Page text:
That BiC ratio is important because we can’t just take the average job creation rate from the top performing city and call it a day. Different cities are different, from industries to workforce profiles to access to funding. Instead, the Index applies the BiC jobs ratio to the average job creation rate by traditional entrepreneurs in a given Metro, implicitly accounting for everything unique about that city–entrepreneurship rates, access to capital, number of universities, and more–and only adjusting for the relative performance of the target population. The Index assumes every city can achieve this BiC performance ratio.

The Index estimates the achievable for a specific Metro by applying the best-in-class ratios to the sub-factors computed for comparison entrepreneurs. For example, job creation in a manufacturing-heavy metro might be higher on average than in a FinTech focused Metro. By applying the ratio to real local productivity respects these differences. For example, an idealized mean jobs sub-factor that assumes target population entrepreneurs in every metro can achieve the same productivity ratio


is the potential job creation rate for individual local target population entrepreneurs.

The BiC model makes one additional assumption around entrepreneurship itself.  As previous research has revealed, women and LGBTQ+ individuals historically become entrepreneurs at a lower rate than men and straight individuals. Just as with job creation, this rate varies wildly by Metro. The Index computes a BiC entrepreneurship ratio from the top three cities for the target population.

To compute the aggregate achievable for an entire Metro, we take the statistically inferred population described above

and multiply it by our best-in-class model for each sub-factor. (Note that the LGBTQ+ entrepreneurship rate correction factor here is also computed using the same best-in-class methodology.) The achievable represents the full potential contribution of LGBTQ+ entrepreneurs for each sub-factor, for example

From that achievable estimate, the Index can then compute the achievement gap, the difference between the measured impact of local entrepreneurs and the BiC model of what that impact could be

Each sub-factor has its own gap that are combined to produce the full achievement gap for each Metro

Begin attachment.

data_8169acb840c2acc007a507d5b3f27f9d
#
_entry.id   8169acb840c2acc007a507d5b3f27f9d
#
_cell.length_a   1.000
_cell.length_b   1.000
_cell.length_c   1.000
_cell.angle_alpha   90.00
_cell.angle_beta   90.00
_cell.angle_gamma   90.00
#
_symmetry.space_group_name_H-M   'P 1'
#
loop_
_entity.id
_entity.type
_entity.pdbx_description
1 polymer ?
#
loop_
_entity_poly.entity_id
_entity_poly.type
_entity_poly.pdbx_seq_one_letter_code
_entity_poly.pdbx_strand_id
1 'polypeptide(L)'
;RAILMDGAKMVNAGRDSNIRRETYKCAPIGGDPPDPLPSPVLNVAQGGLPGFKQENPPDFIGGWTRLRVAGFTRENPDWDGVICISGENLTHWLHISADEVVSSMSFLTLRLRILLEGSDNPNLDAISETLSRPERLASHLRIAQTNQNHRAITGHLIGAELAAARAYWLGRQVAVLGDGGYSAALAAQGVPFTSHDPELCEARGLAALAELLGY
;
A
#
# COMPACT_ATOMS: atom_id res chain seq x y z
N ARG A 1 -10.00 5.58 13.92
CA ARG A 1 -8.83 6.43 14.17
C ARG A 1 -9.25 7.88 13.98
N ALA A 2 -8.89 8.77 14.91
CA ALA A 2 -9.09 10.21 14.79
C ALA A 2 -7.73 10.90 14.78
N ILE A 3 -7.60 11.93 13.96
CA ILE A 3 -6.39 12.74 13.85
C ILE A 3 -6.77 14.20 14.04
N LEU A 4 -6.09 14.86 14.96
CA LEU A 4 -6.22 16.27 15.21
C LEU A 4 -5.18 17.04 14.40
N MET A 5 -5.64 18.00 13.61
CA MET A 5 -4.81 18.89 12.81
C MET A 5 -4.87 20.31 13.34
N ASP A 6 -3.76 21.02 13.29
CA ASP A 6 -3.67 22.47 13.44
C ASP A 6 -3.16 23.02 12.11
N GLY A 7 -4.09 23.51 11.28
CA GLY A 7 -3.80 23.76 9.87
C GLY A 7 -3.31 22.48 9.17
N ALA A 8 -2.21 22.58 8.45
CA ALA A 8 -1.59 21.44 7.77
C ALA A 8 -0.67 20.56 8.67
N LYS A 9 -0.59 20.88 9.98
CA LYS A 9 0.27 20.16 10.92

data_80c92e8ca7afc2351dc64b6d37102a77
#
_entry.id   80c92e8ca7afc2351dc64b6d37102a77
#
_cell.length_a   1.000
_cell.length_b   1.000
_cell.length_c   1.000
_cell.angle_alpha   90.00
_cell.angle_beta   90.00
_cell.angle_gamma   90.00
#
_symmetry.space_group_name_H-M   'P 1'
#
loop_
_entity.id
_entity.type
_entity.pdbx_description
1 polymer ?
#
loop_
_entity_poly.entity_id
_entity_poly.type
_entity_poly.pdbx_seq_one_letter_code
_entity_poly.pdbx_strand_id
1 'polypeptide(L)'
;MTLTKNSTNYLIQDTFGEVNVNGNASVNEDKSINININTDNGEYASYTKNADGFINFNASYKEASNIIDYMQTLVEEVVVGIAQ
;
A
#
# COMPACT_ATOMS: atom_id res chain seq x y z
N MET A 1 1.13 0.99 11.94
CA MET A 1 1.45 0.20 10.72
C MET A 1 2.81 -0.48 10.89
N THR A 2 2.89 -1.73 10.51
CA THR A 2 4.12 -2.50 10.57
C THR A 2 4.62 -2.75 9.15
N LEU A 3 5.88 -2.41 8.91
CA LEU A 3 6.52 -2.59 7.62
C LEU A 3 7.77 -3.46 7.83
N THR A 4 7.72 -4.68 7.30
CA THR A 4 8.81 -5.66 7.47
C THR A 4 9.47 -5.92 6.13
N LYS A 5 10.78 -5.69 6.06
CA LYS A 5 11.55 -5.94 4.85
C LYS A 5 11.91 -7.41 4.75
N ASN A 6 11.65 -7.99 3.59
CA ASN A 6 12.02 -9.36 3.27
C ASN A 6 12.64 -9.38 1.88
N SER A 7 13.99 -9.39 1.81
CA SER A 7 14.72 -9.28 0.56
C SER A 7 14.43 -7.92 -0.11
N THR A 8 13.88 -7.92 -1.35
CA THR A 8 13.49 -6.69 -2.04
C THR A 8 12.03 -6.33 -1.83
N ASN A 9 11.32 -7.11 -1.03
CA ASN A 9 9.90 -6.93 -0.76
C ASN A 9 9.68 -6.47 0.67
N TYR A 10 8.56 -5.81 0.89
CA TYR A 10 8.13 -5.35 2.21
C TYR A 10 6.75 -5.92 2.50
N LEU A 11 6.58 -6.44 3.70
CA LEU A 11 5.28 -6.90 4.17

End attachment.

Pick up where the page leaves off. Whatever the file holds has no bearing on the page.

The achievement gap is finally normalized to range between 0 and 100, becoming the Index Score reported by the Index.

Metro Comparison

In addition to the map and the Metro-specific insets, the Index provides alternate means of visualizing the many variables it computes. For example, the “plot” view remaps the bubble representation of each Metro from the national map of longitude and latitude to an economic map of the total metro population vs. per-capita GDP. This allows the viewer to understand any relationship between city size, wealth, and achievement gap. Alternate axes for comparison in the “plot” view include GDP per Capita, Metro Population, and Jobs Creation.

Metros can also be compared along with a single variable in our Metro comparison “chart” view. The Metros on the charts are ordered by their relative performance along with the variable of interest. An additional chart shows the rate of entrepreneurship of a group of interest within a Metros total population.  

Industry Fingerprint

To begin to explore the causes behind the achievement gap, the Index analyses likely factors that set the context for entrepreneurial success. One particularly relevant factor is the relative composition of industries within a given Metro region. The Index computes an industry fingerprint for each Metro to provide a visual summary of inclusion at the industry level.

To create this fingerprint, the Index uses the Global Industry Classification Standard (GICS) to count the number of companies in each industry. (Individual companies were allowed to be counted in more than one industry.) These counts were then normalized by the total number of companies in a given Metro, giving a proportion of industry in the Metro economy. Industry proportions were also computed at a national level. Finally, for each industry in each Metro, a likelihood ratio was computed by dividing the Metro proportion for that industry by the national proportion. This ratio indicates whether a given industry is over- or under-represented in a local economy compared to the nation at large.

For each Metro, the Index computes an industry weight as

where i is each Metro.

The Index computes an industry gap as a weighted average of the individual impact scores by the industry weights

The industry fingerprint then represents the size of the industry across all entrepreneurs within the Metro (target and comparison) as well as the weighted average of the achievement gap across the target population for the entire nation. This offers some insight into why a city might be particularly challenging or successful for a given target population.